Wheelchair Accessible

The Wrong One, a Nigerian film written by Chisom Juliet Okereke flips the script on disability. 

Victor, played by Muna Obiekwe is a highly educated businessman in a wheelchair.  His demeanour has money written all over it.  He commands respect and receives it like most men with eight digit bank balances.
He’s also shrewd in the way he sets out to win Sylvia’s heart (Chioma Chukwuka).  His arsenal is multiplied when Sylvia’s boyfriend leaves her for his secretary. 

Victor’s moves are typical of men who use money to get what they want.  His disability becomes an issue when Sylvia’s mother rejects him brutally, in his face.

That is when Victor crumbles, takes to the bottle and thinks about his life in a wheelchair.  The Wrong One is fiction but it brought home the ugly truth, that I seldom associate people in wheelchairs with love.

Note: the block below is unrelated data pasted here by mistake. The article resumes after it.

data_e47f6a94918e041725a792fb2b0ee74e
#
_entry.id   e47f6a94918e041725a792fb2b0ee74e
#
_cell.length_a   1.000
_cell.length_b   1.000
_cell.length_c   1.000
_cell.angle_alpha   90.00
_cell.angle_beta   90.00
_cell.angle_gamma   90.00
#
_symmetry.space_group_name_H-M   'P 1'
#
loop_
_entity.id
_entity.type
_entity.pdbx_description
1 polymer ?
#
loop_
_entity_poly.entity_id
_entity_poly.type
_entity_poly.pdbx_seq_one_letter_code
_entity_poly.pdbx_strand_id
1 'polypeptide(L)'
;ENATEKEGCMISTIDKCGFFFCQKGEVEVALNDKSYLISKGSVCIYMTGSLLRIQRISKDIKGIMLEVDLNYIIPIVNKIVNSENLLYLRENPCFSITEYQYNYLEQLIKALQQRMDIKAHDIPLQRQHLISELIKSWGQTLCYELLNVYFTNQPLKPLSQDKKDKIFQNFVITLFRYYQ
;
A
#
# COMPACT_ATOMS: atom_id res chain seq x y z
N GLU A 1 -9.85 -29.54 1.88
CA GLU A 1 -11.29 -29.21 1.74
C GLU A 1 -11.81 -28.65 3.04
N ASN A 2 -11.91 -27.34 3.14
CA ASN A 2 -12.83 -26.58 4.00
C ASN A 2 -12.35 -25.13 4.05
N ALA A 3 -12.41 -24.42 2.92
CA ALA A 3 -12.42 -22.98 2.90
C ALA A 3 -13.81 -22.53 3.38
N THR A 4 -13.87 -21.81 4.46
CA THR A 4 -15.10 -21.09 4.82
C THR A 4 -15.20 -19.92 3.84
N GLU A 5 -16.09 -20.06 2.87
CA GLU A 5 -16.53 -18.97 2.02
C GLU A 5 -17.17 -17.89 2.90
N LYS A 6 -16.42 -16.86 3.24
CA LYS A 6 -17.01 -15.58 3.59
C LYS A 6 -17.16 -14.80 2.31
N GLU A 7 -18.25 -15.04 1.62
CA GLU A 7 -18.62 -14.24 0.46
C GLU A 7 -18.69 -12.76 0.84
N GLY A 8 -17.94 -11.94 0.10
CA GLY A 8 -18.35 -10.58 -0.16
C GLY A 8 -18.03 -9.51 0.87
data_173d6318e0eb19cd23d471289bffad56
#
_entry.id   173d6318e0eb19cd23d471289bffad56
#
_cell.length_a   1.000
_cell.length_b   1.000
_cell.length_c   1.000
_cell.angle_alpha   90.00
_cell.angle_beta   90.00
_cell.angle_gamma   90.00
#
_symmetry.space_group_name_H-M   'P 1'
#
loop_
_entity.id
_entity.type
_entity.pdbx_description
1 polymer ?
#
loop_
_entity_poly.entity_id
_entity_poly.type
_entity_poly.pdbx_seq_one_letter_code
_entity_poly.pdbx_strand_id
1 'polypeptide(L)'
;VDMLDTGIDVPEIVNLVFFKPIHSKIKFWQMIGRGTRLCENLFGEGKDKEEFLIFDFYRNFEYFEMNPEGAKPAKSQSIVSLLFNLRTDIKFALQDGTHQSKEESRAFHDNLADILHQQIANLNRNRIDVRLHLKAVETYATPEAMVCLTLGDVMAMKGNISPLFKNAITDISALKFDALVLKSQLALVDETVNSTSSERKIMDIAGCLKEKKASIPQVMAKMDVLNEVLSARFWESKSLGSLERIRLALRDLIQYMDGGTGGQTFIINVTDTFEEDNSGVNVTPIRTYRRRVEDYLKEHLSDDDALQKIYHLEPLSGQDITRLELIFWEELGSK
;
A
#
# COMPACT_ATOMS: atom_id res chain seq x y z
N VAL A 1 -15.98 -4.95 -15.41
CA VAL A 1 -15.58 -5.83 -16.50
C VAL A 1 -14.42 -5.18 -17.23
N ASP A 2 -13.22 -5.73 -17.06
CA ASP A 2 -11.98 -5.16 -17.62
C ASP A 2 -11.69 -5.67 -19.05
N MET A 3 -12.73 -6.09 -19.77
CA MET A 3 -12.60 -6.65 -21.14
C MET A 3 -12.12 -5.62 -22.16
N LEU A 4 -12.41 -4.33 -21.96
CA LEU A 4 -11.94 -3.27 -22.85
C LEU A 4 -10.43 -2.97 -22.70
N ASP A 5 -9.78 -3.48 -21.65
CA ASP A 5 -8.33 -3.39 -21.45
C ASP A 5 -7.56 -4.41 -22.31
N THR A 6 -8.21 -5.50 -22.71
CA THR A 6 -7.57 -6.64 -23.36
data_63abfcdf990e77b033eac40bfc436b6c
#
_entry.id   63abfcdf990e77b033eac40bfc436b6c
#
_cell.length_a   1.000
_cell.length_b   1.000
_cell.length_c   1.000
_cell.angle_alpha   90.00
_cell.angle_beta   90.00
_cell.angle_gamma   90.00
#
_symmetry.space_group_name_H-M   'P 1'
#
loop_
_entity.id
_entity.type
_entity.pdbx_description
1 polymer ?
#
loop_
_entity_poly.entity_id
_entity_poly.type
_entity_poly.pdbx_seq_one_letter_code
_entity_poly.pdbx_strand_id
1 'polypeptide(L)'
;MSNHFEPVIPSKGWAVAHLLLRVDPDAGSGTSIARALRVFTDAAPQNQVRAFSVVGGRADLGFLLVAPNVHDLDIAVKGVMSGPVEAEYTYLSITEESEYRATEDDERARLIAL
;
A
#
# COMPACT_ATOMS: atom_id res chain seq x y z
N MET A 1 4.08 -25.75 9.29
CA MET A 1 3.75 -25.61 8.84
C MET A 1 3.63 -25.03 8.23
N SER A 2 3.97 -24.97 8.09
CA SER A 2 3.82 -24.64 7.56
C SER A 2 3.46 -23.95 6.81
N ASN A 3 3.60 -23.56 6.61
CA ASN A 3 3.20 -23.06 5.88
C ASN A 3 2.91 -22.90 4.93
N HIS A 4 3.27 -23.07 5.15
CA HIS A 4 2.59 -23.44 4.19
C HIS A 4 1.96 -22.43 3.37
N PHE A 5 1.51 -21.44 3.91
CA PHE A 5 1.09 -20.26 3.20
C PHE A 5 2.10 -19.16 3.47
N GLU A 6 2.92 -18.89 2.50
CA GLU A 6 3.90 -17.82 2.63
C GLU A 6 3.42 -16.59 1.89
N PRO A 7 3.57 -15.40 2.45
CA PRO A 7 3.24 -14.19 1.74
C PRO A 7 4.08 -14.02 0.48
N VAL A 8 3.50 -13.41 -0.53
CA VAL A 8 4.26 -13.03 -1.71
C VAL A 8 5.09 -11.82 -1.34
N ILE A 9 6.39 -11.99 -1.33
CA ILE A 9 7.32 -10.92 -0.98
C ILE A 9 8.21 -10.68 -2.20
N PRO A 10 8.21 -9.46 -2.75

I exploit things that are made to make their lives a little bit easier, like using a ramp made for wheelchairs instead of walking up just four steps.  I don’t push mall doors but press the round door openers made for wheelchair users.

The multiple thoughts I have about them do not include love.  I don’t remember thinking about their girlfriends or husbands.  People fall in and out of love.  C’est la vie, pardon my French. 
Being in a wheelchair does not negate their attractiveness or sensuality.  Muna Obiekwe gives a stellar performance as the sensual Victor.  The way he looks at Sylvia doesn’t need a second opinion.
The way I look at people like Victor is not admirable.  I avoid eye contact for many reasons.  I don’t want them to think that I pity them.  I’m afraid that they will get offended if I step aside so that they can get in the library elevator first. 

Most of all, I’m afraid that it could be me.   That constant fear is therefore a disability.  People who live with the aid of a wheelchair have other things on their minds and not that fear.  They have places to go and people to see. 


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